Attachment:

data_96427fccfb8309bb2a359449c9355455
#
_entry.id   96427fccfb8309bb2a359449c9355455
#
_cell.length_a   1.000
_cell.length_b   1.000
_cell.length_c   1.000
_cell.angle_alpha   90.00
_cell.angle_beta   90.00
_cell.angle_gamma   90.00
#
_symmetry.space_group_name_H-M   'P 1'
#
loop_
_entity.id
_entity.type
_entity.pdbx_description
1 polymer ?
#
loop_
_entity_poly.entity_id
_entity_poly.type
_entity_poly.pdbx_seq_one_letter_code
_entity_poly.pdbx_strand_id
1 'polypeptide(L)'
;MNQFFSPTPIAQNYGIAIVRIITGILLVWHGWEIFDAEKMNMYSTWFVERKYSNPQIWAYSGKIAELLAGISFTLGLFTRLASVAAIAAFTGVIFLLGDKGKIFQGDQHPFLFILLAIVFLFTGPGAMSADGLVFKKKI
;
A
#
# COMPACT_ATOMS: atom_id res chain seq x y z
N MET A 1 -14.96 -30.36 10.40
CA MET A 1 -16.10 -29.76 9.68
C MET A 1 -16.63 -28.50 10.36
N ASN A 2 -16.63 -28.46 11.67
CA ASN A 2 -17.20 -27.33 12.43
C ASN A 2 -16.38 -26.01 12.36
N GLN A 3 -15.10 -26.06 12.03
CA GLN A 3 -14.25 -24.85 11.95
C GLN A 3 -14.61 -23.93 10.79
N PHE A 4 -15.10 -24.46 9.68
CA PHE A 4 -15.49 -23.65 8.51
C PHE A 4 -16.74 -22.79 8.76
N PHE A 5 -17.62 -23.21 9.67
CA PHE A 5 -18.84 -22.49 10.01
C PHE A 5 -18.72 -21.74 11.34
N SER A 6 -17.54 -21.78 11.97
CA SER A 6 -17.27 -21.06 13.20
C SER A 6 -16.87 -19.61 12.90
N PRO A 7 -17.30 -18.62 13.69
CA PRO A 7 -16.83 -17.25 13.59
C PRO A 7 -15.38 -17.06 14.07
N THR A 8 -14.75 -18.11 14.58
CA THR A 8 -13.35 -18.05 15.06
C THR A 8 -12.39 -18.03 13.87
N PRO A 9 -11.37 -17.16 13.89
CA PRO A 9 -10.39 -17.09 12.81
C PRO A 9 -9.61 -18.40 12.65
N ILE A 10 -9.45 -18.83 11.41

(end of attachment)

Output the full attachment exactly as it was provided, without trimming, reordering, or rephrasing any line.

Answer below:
data_96427fccfb8309bb2a359449c9355455
#
_entry.id   96427fccfb8309bb2a359449c9355455
#
_cell.length_a   1.000
_cell.length_b   1.000
_cell.length_c   1.000
_cell.angle_alpha   90.00
_cell.angle_beta   90.00
_cell.angle_gamma   90.00
#
_symmetry.space_group_name_H-M   'P 1'
#
loop_
_entity.id
_entity.type
_entity.pdbx_description
1 polymer ?
#
loop_
_entity_poly.entity_id
_entity_poly.type
_entity_poly.pdbx_seq_one_letter_code
_entity_poly.pdbx_strand_id
1 'polypeptide(L)'
;MNQFFSPTPIAQNYGIAIVRIITGILLVWHGWEIFDAEKMNMYSTWFVERKYSNPQIWAYSGKIAELLAGISFTLGLFTRLASVAAIAAFTGVIFLLGDKGKIFQGDQHPFLFILLAIVFLFTGPGAMSADGLVFKKKI
;
A
#
# COMPACT_ATOMS: atom_id res chain seq x y z
N MET A 1 -14.96 -30.36 10.40
CA MET A 1 -16.10 -29.76 9.68
C MET A 1 -16.63 -28.50 10.36
N ASN A 2 -16.63 -28.46 11.67
CA ASN A 2 -17.20 -27.33 12.43
C ASN A 2 -16.38 -26.01 12.36
N GLN A 3 -15.10 -26.06 12.03
CA GLN A 3 -14.25 -24.85 11.95
C GLN A 3 -14.61 -23.93 10.79
N PHE A 4 -15.10 -24.46 9.68
CA PHE A 4 -15.49 -23.65 8.51
C PHE A 4 -16.74 -22.79 8.76
N PHE A 5 -17.62 -23.21 9.67
CA PHE A 5 -18.84 -22.49 10.01
C PHE A 5 -18.72 -21.74 11.34
N SER A 6 -17.54 -21.78 11.97
CA SER A 6 -17.27 -21.06 13.20
C SER A 6 -16.87 -19.61 12.90
N PRO A 7 -17.30 -18.62 13.69
CA PRO A 7 -16.83 -17.25 13.59
C PRO A 7 -15.38 -17.06 14.07
N THR A 8 -14.75 -18.11 14.58
CA THR A 8 -13.35 -18.05 15.06
C THR A 8 -12.39 -18.03 13.87
N PRO A 9 -11.37 -17.16 13.89
CA PRO A 9 -10.39 -17.09 12.81
C PRO A 9 -9.61 -18.40 12.65
N ILE A 10 -9.45 -18.83 11.41